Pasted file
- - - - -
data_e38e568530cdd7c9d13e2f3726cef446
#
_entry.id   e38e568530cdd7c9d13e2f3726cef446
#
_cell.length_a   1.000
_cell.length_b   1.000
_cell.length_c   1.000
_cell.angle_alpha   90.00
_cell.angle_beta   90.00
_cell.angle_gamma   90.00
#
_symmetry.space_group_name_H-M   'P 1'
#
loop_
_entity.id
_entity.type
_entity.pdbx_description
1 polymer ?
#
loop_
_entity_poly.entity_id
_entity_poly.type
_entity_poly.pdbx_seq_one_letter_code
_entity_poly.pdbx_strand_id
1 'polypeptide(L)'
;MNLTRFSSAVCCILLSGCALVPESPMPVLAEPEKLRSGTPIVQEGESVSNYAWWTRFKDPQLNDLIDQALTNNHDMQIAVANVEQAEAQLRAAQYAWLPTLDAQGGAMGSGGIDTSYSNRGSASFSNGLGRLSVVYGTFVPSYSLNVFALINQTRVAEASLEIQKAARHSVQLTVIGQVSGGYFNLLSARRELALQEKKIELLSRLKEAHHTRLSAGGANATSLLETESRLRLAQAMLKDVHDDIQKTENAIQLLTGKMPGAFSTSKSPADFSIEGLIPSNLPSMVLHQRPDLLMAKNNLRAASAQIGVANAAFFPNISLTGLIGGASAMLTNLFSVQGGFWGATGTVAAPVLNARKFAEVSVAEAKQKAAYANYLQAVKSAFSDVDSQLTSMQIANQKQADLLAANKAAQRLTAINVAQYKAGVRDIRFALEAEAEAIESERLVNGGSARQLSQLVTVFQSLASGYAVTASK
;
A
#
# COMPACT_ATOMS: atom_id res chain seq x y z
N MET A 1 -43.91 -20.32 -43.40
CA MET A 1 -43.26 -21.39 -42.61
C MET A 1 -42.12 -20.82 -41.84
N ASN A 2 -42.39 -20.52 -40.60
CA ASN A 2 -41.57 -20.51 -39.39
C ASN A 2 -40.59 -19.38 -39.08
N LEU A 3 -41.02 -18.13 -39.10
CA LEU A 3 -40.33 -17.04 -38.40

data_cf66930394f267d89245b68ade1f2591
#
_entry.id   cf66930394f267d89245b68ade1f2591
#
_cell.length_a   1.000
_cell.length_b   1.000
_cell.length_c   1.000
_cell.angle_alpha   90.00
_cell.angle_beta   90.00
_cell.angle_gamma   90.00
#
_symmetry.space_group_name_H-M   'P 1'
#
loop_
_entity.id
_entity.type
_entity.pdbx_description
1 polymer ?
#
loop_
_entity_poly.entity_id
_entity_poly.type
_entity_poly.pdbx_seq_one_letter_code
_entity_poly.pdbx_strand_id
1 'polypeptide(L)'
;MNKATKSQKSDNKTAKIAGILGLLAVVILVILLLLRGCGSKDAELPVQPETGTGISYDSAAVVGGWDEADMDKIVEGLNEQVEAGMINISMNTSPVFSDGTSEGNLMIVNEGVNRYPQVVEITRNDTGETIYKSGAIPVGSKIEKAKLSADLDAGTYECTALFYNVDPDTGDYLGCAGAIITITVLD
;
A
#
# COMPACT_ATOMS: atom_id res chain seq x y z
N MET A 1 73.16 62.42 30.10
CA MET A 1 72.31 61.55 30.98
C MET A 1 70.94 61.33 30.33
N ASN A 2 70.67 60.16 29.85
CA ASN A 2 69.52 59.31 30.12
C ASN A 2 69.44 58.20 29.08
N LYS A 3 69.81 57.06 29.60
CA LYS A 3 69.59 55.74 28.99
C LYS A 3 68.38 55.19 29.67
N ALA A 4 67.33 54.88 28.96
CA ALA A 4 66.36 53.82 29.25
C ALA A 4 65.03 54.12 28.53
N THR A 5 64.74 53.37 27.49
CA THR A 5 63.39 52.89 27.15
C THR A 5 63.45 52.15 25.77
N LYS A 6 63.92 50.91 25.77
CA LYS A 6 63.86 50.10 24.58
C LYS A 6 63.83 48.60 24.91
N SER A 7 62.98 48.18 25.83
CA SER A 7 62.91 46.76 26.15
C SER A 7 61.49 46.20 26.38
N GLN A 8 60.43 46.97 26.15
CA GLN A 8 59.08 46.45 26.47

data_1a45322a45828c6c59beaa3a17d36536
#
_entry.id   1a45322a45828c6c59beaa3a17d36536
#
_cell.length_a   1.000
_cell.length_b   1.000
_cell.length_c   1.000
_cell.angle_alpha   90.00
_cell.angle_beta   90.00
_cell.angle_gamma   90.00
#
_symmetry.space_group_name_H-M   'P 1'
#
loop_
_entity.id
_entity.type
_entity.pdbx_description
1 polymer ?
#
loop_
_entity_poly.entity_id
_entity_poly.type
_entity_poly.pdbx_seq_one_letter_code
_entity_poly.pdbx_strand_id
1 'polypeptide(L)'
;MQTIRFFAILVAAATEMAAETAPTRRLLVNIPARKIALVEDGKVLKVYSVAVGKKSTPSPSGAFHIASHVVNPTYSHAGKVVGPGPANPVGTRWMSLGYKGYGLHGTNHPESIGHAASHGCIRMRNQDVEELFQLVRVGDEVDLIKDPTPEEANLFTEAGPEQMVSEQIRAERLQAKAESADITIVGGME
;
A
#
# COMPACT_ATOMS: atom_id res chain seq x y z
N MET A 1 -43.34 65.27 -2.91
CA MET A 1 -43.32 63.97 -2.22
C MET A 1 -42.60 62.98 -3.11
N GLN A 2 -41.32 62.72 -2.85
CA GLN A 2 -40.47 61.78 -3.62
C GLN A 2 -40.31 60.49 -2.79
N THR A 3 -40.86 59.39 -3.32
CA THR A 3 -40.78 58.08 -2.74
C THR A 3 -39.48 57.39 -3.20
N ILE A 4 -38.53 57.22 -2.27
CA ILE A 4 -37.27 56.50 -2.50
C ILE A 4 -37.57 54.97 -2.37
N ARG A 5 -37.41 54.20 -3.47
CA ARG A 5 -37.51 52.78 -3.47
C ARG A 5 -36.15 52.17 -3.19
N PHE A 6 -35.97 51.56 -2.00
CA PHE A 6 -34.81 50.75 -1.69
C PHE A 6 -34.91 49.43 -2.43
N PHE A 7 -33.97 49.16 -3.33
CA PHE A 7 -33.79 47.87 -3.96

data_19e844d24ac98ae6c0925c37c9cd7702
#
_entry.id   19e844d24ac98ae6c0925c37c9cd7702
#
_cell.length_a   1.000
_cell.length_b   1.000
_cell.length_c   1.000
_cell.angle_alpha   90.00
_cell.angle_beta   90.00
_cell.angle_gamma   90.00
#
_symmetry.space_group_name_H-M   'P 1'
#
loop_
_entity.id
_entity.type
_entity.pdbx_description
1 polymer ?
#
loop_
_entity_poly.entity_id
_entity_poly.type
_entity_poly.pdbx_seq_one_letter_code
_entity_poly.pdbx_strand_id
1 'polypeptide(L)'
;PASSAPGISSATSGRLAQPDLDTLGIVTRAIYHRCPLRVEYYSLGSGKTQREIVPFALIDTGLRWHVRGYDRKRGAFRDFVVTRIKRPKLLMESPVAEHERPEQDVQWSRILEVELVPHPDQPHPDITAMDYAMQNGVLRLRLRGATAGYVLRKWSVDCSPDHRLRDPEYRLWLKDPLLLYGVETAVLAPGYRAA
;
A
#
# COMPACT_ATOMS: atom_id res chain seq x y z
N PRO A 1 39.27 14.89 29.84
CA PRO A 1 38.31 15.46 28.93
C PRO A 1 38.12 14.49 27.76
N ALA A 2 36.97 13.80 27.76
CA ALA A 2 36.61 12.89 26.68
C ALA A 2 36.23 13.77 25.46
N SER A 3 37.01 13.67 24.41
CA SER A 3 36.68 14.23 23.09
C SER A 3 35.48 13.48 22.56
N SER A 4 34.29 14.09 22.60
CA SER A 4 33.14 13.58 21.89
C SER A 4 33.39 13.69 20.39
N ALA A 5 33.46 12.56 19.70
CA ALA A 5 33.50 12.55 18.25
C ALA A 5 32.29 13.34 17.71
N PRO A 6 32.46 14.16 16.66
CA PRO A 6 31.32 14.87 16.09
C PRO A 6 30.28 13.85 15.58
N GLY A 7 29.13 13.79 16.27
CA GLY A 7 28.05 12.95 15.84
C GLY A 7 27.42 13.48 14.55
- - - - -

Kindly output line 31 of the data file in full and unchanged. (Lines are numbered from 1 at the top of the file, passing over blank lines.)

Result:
N MET A 1 -43.91 -20.32 -43.40